Friday, October 25, 2013

Trophy Children

A radio commentator recently gushed over a 16 year old for deciding to skip college to pursue pro golfing.  Already, we were told, this young woman could win millions with her golfing abilities.  The commentator was in awe of the focus required from this individual.

While we applaud the accomplishments and drive of such people, it often leaves me feeling sorry for them.  If I were to sit down with this 16 year old in an honest conversation, I wonder what her story would be?

Did her parents decide golfing was their daughter's passion when she was five?  Did they live at the greens and did she spend every waking hour and every dime perfecting her skill?  Was she on the road weekends, traveling to other cities to compete?  Is she an only child?

I am fully aware that performing anything on a professional level is not a walk in the park.  I cannot imagine the dedication, discipline, and yes, focus, it must take an individual to achieve such a feat.  

I would like to think it is her own ambition and ability which has brought her to this place in life.  But call me skeptical.  I've seen too many driven parents determined to make trophies of their children, to believe the dream started out as her own.

Does the trophy child know that if grades, athletics, etc., are not their strong point, they are still loved?  Do they know that they do not have to achieve perfection to find their niche in the world?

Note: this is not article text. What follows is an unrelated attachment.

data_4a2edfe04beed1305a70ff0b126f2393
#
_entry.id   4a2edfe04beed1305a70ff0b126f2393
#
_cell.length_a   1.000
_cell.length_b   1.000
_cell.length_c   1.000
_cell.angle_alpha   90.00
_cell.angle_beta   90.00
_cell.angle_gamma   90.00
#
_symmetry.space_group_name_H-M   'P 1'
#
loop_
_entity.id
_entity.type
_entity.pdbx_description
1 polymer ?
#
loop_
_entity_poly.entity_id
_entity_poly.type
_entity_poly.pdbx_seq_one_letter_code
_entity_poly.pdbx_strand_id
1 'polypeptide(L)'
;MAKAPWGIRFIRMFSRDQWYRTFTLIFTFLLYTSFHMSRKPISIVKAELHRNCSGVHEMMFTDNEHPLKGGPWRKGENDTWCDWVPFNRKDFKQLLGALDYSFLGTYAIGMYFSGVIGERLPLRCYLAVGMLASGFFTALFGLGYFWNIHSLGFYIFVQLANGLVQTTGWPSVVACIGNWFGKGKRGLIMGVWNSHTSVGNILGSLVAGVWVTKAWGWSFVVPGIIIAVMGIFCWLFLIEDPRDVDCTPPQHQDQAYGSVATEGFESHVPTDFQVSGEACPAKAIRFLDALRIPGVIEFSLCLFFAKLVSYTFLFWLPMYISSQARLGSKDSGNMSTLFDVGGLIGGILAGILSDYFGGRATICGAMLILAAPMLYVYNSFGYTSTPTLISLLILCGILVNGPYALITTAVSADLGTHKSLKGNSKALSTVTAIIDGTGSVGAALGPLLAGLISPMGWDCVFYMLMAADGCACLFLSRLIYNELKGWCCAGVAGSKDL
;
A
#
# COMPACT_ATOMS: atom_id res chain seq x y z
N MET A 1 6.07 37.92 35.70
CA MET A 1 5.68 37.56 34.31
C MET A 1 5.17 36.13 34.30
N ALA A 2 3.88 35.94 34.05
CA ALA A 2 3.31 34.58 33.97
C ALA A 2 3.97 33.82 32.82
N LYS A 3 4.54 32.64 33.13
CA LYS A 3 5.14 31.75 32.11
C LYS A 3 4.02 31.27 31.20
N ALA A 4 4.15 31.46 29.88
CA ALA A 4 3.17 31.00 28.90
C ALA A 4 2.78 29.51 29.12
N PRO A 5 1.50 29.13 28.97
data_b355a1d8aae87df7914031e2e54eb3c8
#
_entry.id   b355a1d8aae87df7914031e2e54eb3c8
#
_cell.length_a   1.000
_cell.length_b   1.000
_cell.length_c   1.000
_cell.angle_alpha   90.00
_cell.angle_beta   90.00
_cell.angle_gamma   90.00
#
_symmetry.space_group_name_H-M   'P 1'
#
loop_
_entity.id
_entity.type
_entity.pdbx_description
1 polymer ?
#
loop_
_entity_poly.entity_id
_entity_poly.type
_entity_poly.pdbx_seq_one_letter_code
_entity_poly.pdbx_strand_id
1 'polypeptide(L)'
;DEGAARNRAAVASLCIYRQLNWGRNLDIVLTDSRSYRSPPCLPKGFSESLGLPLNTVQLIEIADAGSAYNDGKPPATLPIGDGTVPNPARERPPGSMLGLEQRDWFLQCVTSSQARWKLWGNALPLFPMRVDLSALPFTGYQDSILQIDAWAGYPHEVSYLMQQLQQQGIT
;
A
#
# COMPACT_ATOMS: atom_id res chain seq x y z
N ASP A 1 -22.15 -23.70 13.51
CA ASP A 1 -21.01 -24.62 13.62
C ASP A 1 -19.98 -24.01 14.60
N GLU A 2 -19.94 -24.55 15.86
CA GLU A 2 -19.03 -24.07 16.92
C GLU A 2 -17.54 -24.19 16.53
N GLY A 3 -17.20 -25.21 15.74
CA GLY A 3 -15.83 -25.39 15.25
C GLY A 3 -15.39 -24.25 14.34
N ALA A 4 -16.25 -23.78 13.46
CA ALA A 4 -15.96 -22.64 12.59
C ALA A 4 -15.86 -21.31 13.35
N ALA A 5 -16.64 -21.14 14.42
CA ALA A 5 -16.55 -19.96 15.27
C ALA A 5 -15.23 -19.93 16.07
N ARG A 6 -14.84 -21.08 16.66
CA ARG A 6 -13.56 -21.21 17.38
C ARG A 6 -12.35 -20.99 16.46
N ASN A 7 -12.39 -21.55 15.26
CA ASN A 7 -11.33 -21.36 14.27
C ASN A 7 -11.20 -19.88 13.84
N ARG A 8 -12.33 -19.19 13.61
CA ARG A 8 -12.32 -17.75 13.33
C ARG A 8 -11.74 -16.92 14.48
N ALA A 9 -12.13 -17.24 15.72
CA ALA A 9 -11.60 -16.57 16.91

My husband's last 20 years in youth ministry, has gained us a unique vantage point on children. 

We've seen all types come through the youth group.  Public schooled, private schooled, home schooled, ADD, autistic, gifted and talented, broken homes, blended, and traditional families.  Yet, in all of that, there is one common denominator with their success or failure at life.

Did the child feel loved by their parents?   Many a parent has loved their child, but if it is not communicated in a way the child can understand, it becomes ineffective.

Were they treated as individuals with the freedom to become who God made them to be, or as trophies?  Was Jesus real in the lives of the parents or was hypocrisy the norm?  Were the children challenged in situations where they had to depend on God, or were they coasting along on their parent's faith, everything made easy for them?  

I'm hoping to raise children who follow in God's plan and know His love, but every now and then I have to stop and evaluate my true motives.  Am I seeking to mold these children into my own dreams and ambitions, or in what God made them to be?

It is not my image, but God's that matters.   And if God has a different plan for my child than I had anticipated or pushed for, can I accept and support that?

Our children . . . not prizes, but gifts.

No comments:

Post a Comment